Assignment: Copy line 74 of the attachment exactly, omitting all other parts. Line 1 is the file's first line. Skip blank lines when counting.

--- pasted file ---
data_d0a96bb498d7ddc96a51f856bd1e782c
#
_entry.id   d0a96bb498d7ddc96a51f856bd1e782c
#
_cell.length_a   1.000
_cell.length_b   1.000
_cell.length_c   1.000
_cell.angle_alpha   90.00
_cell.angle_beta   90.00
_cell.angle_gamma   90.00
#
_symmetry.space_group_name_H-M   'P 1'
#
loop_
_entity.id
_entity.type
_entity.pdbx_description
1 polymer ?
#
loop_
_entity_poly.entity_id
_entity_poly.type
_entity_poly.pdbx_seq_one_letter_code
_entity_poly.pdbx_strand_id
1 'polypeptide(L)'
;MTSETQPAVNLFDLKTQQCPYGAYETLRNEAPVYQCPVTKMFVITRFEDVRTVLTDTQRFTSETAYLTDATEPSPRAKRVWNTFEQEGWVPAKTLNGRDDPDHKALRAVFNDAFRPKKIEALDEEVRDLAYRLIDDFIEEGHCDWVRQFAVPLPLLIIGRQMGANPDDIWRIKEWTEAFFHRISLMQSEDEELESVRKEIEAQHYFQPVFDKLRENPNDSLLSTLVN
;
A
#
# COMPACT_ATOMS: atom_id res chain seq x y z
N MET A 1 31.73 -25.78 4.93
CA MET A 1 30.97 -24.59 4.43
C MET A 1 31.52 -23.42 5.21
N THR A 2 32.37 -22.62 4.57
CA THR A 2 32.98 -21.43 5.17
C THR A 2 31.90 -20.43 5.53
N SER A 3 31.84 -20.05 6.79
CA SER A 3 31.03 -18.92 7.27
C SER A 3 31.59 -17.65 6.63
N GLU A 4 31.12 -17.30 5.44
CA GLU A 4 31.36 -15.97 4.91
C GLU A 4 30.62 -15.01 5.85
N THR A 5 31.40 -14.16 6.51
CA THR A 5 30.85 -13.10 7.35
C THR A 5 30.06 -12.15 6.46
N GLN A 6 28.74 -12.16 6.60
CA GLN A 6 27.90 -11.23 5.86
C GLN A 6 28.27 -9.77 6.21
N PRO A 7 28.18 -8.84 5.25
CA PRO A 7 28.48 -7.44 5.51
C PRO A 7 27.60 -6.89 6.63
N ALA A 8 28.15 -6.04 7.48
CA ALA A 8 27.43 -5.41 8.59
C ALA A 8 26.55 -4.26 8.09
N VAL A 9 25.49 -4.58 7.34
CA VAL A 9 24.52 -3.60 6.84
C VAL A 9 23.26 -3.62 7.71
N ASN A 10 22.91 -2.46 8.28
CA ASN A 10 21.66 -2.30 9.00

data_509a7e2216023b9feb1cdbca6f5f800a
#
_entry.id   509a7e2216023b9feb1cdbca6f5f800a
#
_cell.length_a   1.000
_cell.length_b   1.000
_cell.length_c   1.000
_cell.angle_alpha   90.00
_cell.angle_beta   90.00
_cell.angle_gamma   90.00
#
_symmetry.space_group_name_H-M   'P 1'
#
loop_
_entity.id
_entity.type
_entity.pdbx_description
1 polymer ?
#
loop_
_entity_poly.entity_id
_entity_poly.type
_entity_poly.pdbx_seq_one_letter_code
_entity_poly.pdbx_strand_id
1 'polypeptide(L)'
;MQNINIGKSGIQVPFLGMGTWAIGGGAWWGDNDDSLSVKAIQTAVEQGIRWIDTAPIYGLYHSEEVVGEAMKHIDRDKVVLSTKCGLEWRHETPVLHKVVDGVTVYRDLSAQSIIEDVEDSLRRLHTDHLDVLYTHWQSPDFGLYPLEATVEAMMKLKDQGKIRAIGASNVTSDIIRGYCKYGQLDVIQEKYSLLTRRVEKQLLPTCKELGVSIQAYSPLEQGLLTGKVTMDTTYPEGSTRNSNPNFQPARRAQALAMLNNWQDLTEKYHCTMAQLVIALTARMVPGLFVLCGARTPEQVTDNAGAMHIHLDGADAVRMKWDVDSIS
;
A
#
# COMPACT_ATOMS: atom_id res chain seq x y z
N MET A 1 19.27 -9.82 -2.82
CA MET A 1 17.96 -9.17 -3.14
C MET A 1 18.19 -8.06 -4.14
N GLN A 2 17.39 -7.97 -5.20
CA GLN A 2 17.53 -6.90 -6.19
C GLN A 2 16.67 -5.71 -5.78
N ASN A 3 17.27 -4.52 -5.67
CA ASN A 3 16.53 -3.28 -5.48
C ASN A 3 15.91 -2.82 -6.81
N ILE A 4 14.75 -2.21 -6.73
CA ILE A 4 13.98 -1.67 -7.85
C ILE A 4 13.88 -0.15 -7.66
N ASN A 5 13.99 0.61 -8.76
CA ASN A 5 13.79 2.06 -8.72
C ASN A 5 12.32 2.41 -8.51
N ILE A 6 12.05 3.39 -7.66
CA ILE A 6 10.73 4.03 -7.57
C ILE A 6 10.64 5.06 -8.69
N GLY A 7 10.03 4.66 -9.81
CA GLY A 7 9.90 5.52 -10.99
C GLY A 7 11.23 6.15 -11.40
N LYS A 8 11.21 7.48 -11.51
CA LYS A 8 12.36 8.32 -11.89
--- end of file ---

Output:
_entity.id